Alfa Romeo Forums banner

1 - 4 of 4 Posts

·
Registered
Joined
·
42 Posts
Discussion Starter #1
I would appreciate some help.
I am in the process of installing a new clutch in my 67 Duetto. This vehicle has a mechanical linkage clutch and a floor mounted peddle box.
I have the Centerline General service manual and it is helpful but does not cover things in enough detail for me.

Which service manual should I buy that will help me work on this particular car?

I have viewed most of the previous threads on tranny removal and I am confused. Is it logical for me to think that I can change the clutch without pulling the engine on this car?
I presently have the car resting up on stands. The driveshaft and the crossmembers are disconnected. The rear tranny mount is removed. However now the rear clutch actuation lever hangs beneath the tranny and must be removed. It appears to be retained to the cross shaft with a pinch bolt - so I removed the nut from the end of the pinch bolt but the bolt or pin will not budge. Do I just need to force that pin out?
Or do I have to remove the complete lower peddle box to get that lever out of my way?
I realize that if the peddle box has to come out then the whole exhaust must come out?
I can see ( sort of ) that the starter will be my next challenge.
Am I going about this whole job wrong?
It is a good thing that I am retrired and that I have all winter to get this done.
Any advice will be appreciated.
Thanks
 

·
Registered
Joined
·
657 Posts
You've got the same problem I have had in the past putting a clutch in. No worries, just some more time and aggrevation.

First, you can take the gearbox and bellhousing off of the back of the motor with the engine in the bay, but you'll likely need to take the exhaust off at the headers first (I did without checking to see if I could do it with the exhaust on, so I may be wrong about that). Once everything is disconnected, the motor and gearbox will want to sag down at the rear. If you have loosened all the bolts attaching the bellhousing to the engine (including that dadgum special starter bolt), it will pull loose if you pull straight back on the box. Make sure you are not going to punch a hole in your radiator when the motor rocks back, and consider a block of wood between the head and the firewall to save you throttle linkage. Also, be careful when you wrestle the box loose from the motor, as you'll be surprised how heavy 50 pounds feels when it comes loose. Also, you will likely booger your pilot bushing, so you'll want to think about a new one. After doing it both ways, I will always remove the motor and gearbox first, and do the repairs on my stand. Either way works, but the motor-out method was easier in the long run for me.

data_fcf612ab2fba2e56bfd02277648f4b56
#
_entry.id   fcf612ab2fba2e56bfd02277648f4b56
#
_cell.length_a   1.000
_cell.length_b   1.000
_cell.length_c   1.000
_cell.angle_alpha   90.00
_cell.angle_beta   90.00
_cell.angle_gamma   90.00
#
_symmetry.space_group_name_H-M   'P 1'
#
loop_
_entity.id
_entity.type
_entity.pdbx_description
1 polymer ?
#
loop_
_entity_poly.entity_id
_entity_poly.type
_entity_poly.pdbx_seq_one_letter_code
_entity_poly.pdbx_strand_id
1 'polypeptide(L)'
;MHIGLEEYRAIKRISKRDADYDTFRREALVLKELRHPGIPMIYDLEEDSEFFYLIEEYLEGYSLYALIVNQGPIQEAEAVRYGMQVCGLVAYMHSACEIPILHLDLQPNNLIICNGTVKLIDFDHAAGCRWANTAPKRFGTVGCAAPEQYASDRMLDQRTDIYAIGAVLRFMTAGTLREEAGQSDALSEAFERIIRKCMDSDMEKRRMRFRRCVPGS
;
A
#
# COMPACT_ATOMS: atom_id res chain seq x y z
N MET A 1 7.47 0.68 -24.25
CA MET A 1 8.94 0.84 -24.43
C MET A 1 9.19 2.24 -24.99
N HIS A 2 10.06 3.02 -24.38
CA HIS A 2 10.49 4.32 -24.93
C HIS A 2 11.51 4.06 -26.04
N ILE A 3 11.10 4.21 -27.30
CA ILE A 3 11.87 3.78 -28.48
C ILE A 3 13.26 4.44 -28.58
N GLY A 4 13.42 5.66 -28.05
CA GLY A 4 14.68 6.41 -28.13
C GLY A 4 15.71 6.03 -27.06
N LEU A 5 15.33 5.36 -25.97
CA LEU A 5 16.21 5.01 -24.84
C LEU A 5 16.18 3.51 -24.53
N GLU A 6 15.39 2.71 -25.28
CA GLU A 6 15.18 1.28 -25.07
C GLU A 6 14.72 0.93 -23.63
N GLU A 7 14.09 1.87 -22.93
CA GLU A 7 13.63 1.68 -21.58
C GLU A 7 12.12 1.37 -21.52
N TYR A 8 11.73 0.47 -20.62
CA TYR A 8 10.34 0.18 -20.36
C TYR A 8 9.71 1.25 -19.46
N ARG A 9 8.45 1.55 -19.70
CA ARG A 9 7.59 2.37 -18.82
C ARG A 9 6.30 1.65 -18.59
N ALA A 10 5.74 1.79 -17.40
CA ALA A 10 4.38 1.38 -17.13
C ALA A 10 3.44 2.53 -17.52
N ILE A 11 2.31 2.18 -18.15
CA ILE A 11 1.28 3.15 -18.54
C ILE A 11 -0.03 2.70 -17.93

As to the lever, if you search Pinch Bolt, you'll probably find my thread asking the same question. Answer: It should come out if you tap it with a drift (be careful not to booger the threads on the nut side), but mine did not. I was afraid I would damage my pedal box if I hit it any more. I eventually just took the pedal box down (thus, having to disconnect the brake master) so I could get the box off. I also took the opportunity to "press" the tapered bolt out with a two-jaw puller so I could put the brakes back together and still get the box back in. It's a pain, but I just could not get my bolt to come out.

Also, consider the popular rear main seal and flywheel reconditioning debates while you're in there. Some replace the seal and get the flywheel resurfaced, and some don't. Sounds like either way is OK if it is OK with you.

As to manuals, the reprint of the factory service manual worked pretty well for me. Also, the parts diagrams in the reprint parts manual really help a lot. Like instructions to a puzzle.

Best of luck.
 

·
Registered
Joined
·
42 Posts
Discussion Starter #3
Thanks OCaF,
18 short years ago I installed a whole new exhaust system on this car. Fortunately, I used stainless steal fasteners in the whole system so taking it off was easy. Upon careful inspectionThe peddle box needed some attention because one of the shafts was bent - so taking it all apart was a good idea. The brake lines to the master cylinder were rusted and twisted off during removal so they need to be updated as well. Now as long as the brake fluid is half drained out I will rebuild the wheel cylinders as well. I did that 18 short years ago as well.
I will eventually get to dropping that tranny.
Thanks for the advice and encouragement - I now have enough work to last easily till Xmas.
 

·
Registered
Joined
·
657 Posts
Excellent. I had exactly the same experience (with the brake lines, etc.). Funny how these projects start to develop a life of their own. That's what makes these older Alfas so much fun, especially when you have plenty of time and no deadlines to meet.

Enjoy!
 
1 - 4 of 4 Posts
Top